Three Questions to Ask When Choosing a School


When we learned my husband’s job would bring our family of five to Indianapolis, one of the first questions to run through my mind was, “Where will we send the kids to school?” This isn’t a decision we take lightly–I’m a former Florida public school teacher, and education is one of our family’s top priorities. At the same time, our son has some special needs that make our decision feel more complicated. How could we go about choosing a school in an unfamiliar city?

Before I had children, I thought my education background would make choosing a school for my kids easy. (It’s just one of many things I thought I had figured out before my children were actually born.) Once I knew the ins and outs of my three kids’ personalities and needs, things seem muddled. It’s challenging to balance so many competing factors: location and transportation, staff and administration, academics and extracurriculars, testing, and discipline. 

Meanwhile, I know American public schools face incredible challenges–we have lived in Orlando, Grand Rapids, and Indianapolis, none of which are immune to this reality. But as we prepared for our move to Indy and I began to research schools, I was dismayed and shocked by how almost everyone we talked to said we’d be better off staying away from the public schools (except for a select handful, and I’m sure I don’t need to tell you which ones). 

In our previous homes, we heard similar narratives: the schools are terrible, the students are unruly, and there’s too much emphasis on testing (and kids don’t perform well on those tests, anyway). But it turned out that none of those concerns mattered during my son’s amazing kindergarten experience last year–he learned, he grew, and he did so surrounded by awesome classmates and wonderful teachers and staff. Was the school perfect? Of course not. But it was right for us.

This made the reality that we were moving before first grade a hard pill to swallow. Deep in my heart, I hoped and prayed for a similar experience in Indianapolis Public Schools, but I was nervous. It seemed as though nay-sayers came from every corner. I began to doubt my convictions and, frankly, my sanity. 

But along the way, I asked myself a few simple questions that helped get me back on track, gave me peace of mind, and brought me out of the black hole of never-ending pro/con lists.

Three Questions to Ask When Choosing a School

First, I asked, “What matters most to our family?” Our family values include things like seeking out diversity and relationships with people who are different than us. I knew we wanted to establish connections within our neighborhood. At the same time, I care less that my kids will beat out all their peers on their college applications and more that they will love to learn and are curious. And, most importantly, I believe public schools have an essential role to play in our society. When choosing a school, I can take each of these values and priorities into account.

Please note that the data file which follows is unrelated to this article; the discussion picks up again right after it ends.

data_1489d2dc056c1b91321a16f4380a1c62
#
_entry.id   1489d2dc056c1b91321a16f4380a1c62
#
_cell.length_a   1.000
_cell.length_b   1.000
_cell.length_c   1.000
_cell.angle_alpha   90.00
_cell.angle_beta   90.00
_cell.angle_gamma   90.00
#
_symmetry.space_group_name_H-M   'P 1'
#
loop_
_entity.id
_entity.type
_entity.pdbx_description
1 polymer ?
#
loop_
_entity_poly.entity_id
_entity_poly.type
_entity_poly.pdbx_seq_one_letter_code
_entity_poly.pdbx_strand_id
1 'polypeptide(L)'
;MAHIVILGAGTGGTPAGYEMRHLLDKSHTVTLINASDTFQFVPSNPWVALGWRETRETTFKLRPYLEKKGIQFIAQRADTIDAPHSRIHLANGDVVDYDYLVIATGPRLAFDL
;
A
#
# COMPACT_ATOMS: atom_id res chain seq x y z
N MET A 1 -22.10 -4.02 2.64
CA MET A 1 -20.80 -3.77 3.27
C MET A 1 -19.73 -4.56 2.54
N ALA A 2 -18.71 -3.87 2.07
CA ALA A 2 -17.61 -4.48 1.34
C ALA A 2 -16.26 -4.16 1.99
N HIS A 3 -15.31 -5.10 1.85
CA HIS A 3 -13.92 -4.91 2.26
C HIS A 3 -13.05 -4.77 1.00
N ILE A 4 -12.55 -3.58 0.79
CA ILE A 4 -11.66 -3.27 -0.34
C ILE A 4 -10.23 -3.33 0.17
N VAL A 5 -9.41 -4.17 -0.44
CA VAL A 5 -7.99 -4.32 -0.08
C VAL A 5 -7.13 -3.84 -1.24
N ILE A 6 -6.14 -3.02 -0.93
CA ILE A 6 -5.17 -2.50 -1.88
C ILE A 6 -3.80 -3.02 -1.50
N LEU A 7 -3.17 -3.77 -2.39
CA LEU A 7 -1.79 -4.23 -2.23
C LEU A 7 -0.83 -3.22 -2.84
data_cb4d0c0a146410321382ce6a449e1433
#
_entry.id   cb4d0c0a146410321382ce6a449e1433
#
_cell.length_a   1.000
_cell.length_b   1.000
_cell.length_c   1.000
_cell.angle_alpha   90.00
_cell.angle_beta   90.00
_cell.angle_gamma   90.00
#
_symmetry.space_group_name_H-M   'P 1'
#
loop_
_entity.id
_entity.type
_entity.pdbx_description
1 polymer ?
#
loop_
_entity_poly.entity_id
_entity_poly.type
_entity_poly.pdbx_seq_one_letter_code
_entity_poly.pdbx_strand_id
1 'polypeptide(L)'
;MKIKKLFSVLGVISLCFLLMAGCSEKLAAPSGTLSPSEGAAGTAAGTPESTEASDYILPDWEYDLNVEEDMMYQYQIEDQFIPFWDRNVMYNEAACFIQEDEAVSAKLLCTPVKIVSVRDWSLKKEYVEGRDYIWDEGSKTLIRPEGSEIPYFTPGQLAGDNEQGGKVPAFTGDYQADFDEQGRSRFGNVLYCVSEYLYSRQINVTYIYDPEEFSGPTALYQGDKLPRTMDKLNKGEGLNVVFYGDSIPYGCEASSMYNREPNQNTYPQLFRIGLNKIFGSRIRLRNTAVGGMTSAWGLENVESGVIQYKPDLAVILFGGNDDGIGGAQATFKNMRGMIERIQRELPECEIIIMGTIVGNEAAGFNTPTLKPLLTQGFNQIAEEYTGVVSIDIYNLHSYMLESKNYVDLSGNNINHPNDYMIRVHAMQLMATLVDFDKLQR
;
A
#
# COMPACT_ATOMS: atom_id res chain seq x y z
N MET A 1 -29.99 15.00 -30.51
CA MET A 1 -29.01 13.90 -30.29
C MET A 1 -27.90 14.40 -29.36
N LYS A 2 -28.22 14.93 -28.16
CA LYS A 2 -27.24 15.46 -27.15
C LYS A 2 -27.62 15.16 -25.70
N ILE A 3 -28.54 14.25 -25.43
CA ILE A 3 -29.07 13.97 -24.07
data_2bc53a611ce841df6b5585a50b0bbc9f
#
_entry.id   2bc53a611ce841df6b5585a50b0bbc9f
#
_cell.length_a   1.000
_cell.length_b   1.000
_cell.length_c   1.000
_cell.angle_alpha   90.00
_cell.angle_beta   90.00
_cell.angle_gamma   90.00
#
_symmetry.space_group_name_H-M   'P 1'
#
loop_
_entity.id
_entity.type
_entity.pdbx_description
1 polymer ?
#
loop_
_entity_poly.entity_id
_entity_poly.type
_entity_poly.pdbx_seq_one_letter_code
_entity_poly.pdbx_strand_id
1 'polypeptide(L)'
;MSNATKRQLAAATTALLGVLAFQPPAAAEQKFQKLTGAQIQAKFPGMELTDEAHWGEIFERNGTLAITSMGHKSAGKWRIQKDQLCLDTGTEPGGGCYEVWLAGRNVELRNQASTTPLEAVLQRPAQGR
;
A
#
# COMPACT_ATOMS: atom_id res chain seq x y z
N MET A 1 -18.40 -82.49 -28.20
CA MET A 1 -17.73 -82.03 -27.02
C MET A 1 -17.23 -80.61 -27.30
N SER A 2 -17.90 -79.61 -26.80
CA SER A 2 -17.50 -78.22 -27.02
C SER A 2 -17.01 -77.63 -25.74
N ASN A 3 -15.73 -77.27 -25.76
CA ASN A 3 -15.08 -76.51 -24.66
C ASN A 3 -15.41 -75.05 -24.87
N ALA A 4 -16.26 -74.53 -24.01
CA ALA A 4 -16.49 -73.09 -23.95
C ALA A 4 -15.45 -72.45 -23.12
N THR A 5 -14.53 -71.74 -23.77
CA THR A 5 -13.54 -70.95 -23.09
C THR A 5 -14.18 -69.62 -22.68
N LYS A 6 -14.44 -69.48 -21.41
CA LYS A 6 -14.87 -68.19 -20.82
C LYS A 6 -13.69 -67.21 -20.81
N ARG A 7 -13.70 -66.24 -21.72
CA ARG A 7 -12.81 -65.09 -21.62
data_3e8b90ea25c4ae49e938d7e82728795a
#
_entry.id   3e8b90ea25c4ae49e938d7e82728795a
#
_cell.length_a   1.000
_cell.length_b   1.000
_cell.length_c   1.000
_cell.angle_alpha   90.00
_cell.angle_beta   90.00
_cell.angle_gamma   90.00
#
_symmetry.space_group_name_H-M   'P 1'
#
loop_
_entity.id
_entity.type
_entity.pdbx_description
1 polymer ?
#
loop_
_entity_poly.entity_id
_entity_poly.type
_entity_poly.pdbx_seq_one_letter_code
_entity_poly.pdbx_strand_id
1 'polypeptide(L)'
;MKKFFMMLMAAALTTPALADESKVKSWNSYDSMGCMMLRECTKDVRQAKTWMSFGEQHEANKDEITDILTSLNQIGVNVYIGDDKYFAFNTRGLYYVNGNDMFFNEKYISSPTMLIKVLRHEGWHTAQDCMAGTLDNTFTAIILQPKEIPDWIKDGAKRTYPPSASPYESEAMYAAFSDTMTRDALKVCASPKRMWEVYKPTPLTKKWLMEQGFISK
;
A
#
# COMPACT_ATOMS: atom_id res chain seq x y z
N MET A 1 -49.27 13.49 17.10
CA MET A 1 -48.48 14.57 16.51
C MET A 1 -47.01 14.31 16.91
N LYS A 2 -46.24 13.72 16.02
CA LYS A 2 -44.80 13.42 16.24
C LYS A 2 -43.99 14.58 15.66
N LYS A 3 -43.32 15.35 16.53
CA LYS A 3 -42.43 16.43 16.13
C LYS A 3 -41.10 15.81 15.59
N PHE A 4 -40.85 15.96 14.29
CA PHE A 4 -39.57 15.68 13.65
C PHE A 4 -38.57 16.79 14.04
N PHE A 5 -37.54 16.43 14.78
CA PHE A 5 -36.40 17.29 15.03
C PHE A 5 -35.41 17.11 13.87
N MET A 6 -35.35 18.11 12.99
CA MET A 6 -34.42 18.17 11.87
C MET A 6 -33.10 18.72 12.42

I asked, “Whose opinions matter most to me on this topic?” I realized the barrage of critical opinions I heard mostly came from people who did not know my son well and did not have children enrolled in the schools we were considering. The truth is, every family is going to approach choosing a school differently. When I talked to my husband, dear friends who were educators or have chosen public schools, and others who know and love my son, they reminded me to trust my mother’s intuition, trust God’s care for my son, and remember that school decisions can be taken one year at a time. It helped weed out some of the opinions of those who weren’t “in the arena” with us, so to speak.

I asked, “Is my decision-making being motivated by fear or love?” This is a question I learned to ask from one of my favorite writers and podcasters, Emily P. Freeman, and it’s a question that helps me navigate decision paralysis. I realized when it came to choosing a school, most of my hesitations came from fear of unknowns and “what ifs,” and that’s not a good way to make a decision. When I shifted my perspective to think more about the love I have for my son, for our neighborhood, and public schools in general, the decision seemed much simple.

Of course, what works for our family won’t work for every family. We each get to think through the needs and priorities of our family, our children, our neighborhoods, and our communities. It helps me remember that no decision is permanent; most decisions are not as simple as “right” and “wrong,” and children are amazingly resilient. 

Ultimately, we decided to send our son to a local IPS school. The school atmosphere is warm and inviting, full of smiling staff who make my son feel valued and welcome every single day. He learns, makes friends, and is happy to go to school each day.